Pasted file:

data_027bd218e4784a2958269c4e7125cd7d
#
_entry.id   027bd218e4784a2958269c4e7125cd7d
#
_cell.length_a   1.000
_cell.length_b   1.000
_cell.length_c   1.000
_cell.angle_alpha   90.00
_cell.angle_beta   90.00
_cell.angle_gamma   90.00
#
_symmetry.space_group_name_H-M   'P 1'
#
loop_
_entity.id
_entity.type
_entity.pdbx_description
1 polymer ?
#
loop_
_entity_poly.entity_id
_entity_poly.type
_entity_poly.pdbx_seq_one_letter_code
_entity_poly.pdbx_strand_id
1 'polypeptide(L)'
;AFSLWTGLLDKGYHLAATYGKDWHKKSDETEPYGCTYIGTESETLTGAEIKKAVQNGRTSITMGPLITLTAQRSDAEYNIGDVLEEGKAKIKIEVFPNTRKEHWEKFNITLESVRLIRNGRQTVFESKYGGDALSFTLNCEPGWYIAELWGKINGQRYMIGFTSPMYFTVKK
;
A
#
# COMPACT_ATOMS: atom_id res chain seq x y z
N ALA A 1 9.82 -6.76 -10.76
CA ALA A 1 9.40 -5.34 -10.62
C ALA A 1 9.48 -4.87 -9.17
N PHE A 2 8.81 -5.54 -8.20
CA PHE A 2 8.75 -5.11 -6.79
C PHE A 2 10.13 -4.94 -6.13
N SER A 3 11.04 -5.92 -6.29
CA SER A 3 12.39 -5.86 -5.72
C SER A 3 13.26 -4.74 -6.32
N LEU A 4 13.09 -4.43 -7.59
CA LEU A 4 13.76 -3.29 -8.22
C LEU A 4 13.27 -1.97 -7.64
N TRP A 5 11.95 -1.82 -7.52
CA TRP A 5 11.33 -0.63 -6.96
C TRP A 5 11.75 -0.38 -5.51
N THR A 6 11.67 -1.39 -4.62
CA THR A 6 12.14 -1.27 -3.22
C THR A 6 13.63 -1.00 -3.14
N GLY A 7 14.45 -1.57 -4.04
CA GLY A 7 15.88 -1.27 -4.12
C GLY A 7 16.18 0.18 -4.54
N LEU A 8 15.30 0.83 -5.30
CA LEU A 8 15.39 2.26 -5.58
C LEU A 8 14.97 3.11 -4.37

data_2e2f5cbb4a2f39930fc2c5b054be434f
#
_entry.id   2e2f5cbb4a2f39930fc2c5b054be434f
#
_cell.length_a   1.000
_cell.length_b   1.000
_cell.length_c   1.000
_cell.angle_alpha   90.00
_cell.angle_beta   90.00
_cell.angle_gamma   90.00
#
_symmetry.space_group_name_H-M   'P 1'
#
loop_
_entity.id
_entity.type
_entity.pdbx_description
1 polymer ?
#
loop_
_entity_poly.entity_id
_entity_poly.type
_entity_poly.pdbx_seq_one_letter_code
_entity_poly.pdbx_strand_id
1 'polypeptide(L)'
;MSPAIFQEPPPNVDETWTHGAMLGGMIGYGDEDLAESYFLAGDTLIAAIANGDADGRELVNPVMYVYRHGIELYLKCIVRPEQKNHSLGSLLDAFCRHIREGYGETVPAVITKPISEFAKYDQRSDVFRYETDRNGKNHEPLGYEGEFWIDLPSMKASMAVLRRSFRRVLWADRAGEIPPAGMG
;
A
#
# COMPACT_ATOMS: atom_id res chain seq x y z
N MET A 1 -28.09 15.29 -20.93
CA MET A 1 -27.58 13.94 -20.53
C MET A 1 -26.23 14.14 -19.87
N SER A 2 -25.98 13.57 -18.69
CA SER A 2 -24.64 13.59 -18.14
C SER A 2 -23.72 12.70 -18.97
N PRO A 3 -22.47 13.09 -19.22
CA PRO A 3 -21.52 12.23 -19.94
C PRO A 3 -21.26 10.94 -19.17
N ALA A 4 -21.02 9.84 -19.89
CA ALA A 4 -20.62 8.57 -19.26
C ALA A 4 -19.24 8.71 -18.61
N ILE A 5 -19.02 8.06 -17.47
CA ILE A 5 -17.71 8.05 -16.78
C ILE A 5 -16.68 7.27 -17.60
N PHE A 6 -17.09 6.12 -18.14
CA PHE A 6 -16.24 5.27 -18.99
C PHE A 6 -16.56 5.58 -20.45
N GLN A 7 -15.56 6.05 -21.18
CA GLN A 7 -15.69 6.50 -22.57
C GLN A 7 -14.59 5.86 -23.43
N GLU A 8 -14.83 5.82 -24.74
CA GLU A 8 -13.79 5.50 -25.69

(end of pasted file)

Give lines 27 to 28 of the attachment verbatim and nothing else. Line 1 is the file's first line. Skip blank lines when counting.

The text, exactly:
;
A